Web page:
There’s a FREE App For That
The key though, is still tracking his pitch count. Even with a well planned schedule, tossing too many pitches in one game can lead to serious arm trouble. Smart phone pitch count apps have made tracking your son’s pitches easier than ever. There are quite a few apps to choose from. As a fellow Sports Dad, I know how busy your schedule is, so I’ve already done the work of testing and reviewing five free pitch count apps for you. Check out the reviews below for my top pick. (I tested the following apps on an iPhone 4.)

Sports Dad Hub’s Top Pick: Power Chalk Pitch Count 2.2 

The Power Chalk Pitch Count 2.2 app far outperformed the other four apps I tested. The main features that set this app apart are the Pitcher Database and Game Database. These two features allow you to track and save files for the entire season. Coaches can look back at past games to see which pitchers were used and how many pitches each one threw. You can look up every game your son has pitched to get a cumulative pitch count on the season. It has everything a dad and coach could need. I can’t imaging a paid app offering more benefits than this free one does.

What I liked:

  • It’s a comprehensive app, yet extremely simple to use.
  • Nice big “Ball” and “Strike” buttons to tap.
  • It has a “Pitcher Database” that allows you to create and save multiple pitchers for tracking. This is a great tool for coaches to use. None of the other free apps I tested contained this feature.
  • You can save each game you track within the app. If you can’t remember how many pitches your son threw in his last game, just pull up the saved file and look.
  • The Pitcher Database also allows you to track the total number of pitches your son has thrown during the season. Seasons aren’t getting any shorter, so it’s up to you to know when his arm has tossed enough innings. This is especially important if your son plays both summer and fall ball.
  • There’s a “Game Database” that saves all the pitchers used in each game and the number of pitches thrown by each pitcher. Another great tool for coaches.
The only thing I didn’t like:
  • No sound effects. An identifiable sound effect, or vibration when you tap “Balls” or “Strikes” would be nice so you know for certain if you tapped it or not.

Get this free app at your phone’s app store or click one of these links:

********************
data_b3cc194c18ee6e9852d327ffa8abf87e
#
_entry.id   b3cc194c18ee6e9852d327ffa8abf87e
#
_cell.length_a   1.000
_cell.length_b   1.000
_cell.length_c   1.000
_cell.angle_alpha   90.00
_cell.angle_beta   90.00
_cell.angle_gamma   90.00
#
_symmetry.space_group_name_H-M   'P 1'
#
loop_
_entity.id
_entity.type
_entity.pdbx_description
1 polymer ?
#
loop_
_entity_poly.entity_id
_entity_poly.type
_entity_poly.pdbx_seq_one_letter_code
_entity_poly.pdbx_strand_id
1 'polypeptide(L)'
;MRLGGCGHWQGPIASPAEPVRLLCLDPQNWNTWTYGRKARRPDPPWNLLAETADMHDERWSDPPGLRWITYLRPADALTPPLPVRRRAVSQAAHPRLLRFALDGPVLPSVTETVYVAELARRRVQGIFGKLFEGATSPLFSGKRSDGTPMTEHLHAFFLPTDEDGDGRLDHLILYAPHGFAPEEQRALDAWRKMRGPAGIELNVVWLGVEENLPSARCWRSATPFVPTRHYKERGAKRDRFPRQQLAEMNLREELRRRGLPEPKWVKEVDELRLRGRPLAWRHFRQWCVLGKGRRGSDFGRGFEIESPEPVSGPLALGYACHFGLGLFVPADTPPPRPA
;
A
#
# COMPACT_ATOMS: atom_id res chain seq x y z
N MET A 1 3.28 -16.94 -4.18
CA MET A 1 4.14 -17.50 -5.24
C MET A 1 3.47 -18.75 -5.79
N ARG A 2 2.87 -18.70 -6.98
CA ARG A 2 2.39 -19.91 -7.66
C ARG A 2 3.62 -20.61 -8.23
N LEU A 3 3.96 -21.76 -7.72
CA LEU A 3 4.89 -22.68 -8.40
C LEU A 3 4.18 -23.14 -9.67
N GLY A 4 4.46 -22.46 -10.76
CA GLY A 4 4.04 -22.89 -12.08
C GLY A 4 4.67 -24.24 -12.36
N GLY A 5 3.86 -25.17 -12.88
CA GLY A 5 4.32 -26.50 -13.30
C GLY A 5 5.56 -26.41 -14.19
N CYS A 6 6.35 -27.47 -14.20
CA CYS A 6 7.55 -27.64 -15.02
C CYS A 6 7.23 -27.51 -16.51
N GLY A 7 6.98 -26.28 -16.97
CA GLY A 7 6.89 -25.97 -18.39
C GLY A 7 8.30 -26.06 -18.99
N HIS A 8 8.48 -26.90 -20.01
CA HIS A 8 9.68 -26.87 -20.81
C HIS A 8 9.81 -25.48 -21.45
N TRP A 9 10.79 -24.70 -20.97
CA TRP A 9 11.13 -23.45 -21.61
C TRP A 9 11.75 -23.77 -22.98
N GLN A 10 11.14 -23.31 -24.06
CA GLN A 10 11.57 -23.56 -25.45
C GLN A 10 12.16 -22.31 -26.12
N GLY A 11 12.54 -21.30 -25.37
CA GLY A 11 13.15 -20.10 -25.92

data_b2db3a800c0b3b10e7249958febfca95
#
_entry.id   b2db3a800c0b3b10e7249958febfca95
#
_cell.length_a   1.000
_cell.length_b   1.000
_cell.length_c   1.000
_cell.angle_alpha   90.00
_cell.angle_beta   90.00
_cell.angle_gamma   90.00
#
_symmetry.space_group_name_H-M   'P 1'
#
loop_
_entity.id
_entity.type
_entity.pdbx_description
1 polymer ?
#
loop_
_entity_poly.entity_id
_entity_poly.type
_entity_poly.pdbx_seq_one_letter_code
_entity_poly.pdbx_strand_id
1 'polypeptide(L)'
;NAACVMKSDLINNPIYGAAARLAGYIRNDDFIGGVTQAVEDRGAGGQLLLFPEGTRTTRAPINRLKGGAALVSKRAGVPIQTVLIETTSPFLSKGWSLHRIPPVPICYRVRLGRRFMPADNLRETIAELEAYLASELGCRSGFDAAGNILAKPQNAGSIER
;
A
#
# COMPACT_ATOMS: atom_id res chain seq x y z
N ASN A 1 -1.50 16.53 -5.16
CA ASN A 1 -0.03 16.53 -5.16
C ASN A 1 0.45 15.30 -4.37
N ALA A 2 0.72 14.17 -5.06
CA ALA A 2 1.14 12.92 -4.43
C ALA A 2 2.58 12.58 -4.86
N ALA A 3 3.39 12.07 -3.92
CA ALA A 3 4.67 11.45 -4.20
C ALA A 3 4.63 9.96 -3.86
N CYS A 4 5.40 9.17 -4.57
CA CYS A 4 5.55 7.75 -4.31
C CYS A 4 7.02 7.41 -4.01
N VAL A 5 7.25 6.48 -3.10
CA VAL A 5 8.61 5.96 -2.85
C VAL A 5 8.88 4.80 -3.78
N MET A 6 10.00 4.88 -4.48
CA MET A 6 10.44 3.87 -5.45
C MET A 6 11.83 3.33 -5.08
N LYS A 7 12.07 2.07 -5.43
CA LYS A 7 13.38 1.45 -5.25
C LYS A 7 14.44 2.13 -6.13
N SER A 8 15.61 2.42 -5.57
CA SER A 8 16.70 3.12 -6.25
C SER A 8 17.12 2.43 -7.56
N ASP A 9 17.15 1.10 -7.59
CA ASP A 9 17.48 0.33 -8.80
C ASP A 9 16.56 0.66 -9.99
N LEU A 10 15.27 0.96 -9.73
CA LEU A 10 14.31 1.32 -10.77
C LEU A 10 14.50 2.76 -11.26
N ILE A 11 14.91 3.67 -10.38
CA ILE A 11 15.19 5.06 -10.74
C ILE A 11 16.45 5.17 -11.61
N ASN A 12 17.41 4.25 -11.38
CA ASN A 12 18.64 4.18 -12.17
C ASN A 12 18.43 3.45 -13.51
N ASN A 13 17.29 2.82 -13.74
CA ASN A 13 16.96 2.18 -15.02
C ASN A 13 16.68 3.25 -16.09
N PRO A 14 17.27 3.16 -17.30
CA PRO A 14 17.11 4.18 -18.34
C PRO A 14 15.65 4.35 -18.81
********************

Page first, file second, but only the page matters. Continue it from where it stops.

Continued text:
Other Apps I Reviewed 

Pitch Lite
Why I didn’t like it:

  • It’s Too Simple and primitive. Basically, it’s an electronic pitch count clicker.
  • No pitcher or game database.

MyPitch Count 3.0
Why I didn’t like it:

  • Seemed unnecessarily complicated.
  • Had a scoreboard feature that tracked balls, strikes, outs, innings and the score. (I didn’t really see the point of this.)
  • Small buttons to track balls and strikes.
  • No pitcher or game database.

Pitch Count
Why I didn’t like it:

  • Not comprehensive at all. Like “Pitch Lite,” it’s basically an electronic pitch count clicker.
  • No pitcher or game database.

SteeRIKE! Pitch Counter
Why I didn’t like it:

  • Again, too simplistic. No pitcher or game database
What I did like:
  • Sound effects/vibration when tapping “Strike” and “Ball” (However, the sounds were kind of odd and very annoying.)

Safe Pitch Counts and Days Off Between Pitching

If you’re not sure what the pitch limit is for your son or how long he should rest between pitching in games, jot down the safe limits set by Little League Baseball.


Pitches Limit Per Day

7 – 8 


 9 – 10




13 – 16




Rest Requirements: Ages 7 – 14

Pitches Thrown In One Day

Days of Rest Before Pitching Again

1 – 20

No Rest Required

21 – 35


36 – 50


51 – 65


66 & over


Rest Requirements: Ages 15 – 18

Pitches Thrown In One Day

Days of Rest Before Pitching Again

1 – 30

No Rest Required

31 – 45


46 – 60


61 – 75


76 & over


If you found this post helpful, share it with the other parents on your team. And if you’re already using a free pitch counter app that you really like, let me know about it in the comments section. 

Thank for reading,